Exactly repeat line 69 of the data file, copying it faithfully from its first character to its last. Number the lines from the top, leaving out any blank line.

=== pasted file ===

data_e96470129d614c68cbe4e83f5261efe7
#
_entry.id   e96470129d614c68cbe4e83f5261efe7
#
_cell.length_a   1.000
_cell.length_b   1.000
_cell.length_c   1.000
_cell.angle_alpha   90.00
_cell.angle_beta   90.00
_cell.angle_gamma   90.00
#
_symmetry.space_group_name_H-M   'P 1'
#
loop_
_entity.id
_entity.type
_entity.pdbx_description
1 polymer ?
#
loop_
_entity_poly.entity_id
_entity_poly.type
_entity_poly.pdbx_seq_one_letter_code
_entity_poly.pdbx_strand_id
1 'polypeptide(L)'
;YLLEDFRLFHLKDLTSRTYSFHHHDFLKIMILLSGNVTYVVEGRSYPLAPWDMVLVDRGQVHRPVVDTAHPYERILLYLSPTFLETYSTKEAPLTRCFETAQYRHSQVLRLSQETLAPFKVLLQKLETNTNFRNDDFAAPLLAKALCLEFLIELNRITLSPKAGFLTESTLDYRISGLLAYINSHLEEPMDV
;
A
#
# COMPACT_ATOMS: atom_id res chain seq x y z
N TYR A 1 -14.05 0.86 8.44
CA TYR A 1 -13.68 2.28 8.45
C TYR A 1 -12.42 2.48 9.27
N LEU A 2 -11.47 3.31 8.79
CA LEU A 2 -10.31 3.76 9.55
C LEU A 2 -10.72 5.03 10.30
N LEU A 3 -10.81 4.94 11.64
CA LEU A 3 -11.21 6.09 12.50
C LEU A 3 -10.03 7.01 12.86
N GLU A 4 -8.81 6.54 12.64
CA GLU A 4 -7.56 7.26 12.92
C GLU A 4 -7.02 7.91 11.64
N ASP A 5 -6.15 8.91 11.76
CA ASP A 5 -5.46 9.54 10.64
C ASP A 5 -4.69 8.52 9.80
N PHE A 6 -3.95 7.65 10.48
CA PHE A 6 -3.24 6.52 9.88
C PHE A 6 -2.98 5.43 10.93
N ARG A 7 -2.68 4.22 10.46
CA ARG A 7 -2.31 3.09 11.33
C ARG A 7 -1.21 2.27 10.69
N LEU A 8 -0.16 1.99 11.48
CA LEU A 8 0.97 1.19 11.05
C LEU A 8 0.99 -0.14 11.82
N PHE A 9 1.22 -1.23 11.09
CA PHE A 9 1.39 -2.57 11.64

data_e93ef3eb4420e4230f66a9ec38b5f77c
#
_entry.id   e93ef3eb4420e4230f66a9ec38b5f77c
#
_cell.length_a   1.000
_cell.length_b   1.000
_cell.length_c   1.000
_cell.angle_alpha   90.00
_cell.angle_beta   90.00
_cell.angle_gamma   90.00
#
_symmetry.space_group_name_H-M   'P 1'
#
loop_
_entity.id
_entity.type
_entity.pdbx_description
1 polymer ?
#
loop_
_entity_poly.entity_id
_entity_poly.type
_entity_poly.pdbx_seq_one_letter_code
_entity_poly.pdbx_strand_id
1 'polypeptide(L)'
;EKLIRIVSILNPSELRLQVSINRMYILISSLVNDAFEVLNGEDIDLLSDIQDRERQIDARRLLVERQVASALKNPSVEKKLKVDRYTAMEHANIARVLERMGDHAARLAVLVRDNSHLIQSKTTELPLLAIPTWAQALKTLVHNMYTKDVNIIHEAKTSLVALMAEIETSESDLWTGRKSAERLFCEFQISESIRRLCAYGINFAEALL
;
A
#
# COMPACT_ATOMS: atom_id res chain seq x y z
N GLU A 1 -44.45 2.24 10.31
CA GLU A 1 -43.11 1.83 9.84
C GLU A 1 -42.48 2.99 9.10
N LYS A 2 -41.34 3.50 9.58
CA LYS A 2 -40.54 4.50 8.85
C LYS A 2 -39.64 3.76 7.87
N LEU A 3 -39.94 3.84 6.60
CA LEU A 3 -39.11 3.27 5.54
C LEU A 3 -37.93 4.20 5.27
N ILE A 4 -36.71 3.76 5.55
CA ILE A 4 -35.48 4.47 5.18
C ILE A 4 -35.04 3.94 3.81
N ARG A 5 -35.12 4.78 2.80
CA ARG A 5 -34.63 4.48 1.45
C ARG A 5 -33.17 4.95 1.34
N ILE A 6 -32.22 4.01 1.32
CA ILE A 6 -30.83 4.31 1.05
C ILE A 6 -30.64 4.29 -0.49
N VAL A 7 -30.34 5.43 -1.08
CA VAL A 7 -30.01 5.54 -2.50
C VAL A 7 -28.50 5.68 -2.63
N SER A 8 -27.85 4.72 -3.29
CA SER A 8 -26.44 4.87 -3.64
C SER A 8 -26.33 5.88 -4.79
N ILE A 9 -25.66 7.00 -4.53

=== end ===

#